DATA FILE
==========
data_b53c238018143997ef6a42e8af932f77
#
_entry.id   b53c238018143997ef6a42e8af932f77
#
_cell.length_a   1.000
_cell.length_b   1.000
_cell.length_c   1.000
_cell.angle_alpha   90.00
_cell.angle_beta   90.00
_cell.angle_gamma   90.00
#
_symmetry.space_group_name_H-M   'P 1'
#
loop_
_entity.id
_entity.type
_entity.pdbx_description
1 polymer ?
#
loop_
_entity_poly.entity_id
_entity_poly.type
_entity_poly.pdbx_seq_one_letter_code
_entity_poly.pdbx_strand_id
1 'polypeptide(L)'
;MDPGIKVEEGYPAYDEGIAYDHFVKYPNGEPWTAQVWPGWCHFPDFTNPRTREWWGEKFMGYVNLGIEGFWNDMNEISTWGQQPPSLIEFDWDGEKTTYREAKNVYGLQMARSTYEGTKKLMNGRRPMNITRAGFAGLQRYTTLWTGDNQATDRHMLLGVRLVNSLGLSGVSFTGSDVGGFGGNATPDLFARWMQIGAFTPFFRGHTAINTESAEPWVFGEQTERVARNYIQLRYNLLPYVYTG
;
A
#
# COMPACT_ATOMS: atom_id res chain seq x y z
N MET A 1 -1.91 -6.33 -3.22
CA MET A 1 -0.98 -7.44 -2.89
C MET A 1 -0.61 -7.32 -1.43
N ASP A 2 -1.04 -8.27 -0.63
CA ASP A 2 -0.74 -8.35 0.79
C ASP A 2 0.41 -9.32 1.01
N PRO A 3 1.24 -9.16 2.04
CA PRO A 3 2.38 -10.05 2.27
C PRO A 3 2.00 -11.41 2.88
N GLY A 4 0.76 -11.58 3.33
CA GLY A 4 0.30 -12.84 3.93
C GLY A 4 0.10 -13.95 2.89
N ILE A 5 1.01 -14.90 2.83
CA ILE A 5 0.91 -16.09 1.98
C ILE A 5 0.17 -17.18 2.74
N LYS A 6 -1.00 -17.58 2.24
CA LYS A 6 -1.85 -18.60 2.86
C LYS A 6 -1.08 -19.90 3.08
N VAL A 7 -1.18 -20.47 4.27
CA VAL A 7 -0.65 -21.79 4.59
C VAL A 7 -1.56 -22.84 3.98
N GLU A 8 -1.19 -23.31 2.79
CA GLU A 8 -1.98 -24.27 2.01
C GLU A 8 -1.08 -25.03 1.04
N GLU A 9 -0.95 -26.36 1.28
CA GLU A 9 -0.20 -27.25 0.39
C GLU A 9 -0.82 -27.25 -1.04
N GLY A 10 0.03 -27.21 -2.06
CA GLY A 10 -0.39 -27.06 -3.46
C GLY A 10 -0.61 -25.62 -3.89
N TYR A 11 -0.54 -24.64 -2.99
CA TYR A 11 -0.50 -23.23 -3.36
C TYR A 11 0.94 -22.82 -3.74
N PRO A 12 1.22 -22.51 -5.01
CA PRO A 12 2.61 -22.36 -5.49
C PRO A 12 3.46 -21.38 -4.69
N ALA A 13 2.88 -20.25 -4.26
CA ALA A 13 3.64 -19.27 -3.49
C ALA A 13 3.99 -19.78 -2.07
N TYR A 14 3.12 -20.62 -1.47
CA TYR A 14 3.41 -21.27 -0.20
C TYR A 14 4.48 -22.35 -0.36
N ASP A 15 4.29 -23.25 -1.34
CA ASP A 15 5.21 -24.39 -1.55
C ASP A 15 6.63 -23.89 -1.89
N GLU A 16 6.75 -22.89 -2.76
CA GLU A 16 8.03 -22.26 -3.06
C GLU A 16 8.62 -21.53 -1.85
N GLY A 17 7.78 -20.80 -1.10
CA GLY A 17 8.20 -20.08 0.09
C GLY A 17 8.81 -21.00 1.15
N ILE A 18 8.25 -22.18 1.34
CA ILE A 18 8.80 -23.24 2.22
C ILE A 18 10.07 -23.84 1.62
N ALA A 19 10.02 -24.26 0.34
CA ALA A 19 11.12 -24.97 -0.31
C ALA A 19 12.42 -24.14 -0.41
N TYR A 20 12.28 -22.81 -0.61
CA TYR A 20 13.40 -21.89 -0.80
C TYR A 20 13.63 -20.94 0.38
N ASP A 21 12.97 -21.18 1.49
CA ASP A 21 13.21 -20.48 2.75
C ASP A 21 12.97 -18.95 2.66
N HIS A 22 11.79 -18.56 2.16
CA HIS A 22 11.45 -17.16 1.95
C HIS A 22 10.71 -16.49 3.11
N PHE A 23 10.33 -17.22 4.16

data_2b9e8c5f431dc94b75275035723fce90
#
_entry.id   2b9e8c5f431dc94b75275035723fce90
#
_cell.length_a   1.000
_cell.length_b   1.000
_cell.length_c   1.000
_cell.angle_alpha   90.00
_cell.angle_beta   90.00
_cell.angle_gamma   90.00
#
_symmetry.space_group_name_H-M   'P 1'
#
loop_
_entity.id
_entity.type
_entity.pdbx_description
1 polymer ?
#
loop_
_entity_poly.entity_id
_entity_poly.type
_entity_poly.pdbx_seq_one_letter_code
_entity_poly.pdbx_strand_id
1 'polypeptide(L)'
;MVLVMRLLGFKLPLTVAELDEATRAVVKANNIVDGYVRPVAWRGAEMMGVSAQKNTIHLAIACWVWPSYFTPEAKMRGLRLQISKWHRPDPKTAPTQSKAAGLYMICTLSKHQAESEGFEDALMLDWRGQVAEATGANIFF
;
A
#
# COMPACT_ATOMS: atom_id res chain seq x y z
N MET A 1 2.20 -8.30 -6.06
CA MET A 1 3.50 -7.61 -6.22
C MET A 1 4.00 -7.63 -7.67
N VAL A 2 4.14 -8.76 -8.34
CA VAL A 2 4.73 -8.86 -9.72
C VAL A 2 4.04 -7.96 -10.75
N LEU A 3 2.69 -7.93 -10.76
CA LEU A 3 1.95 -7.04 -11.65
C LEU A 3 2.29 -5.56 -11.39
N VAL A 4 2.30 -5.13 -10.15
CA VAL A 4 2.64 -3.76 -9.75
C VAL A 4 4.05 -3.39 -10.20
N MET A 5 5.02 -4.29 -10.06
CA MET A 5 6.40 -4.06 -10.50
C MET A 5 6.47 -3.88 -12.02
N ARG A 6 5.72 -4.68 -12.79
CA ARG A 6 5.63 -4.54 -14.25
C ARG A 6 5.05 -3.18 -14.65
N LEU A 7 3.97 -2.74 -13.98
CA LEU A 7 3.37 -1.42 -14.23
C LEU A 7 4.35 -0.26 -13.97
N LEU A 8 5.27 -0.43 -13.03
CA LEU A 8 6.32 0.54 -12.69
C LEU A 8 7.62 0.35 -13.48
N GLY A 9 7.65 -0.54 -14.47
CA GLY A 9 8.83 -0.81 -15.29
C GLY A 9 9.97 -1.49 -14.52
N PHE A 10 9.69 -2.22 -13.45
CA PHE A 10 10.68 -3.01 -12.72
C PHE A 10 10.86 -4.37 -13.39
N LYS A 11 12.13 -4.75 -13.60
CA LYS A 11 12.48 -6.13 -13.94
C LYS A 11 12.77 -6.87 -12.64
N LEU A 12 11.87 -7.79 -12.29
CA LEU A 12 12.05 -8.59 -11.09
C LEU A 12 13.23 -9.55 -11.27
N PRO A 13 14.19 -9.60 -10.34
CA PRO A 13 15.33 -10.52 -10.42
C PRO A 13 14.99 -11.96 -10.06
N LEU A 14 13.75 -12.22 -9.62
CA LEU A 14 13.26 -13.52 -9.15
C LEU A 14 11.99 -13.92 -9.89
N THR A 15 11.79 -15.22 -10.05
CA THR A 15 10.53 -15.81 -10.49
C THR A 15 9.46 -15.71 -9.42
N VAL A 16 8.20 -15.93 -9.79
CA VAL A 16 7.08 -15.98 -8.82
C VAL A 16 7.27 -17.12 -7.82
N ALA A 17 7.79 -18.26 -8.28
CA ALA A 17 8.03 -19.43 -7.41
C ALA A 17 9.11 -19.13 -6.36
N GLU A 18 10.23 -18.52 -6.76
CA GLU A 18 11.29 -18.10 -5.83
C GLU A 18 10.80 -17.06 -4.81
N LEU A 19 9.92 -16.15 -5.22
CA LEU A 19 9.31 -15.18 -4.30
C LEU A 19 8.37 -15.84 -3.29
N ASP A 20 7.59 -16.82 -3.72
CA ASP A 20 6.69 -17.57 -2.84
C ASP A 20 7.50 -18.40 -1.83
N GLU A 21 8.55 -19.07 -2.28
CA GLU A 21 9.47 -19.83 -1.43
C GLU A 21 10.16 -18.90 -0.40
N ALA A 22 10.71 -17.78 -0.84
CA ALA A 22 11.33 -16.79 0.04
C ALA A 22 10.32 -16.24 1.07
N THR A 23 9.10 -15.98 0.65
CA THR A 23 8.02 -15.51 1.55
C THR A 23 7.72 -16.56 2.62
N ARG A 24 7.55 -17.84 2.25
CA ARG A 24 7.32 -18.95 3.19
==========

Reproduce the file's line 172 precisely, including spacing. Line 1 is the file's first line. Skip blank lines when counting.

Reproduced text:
C THR A 15 9.46 -15.71 -9.42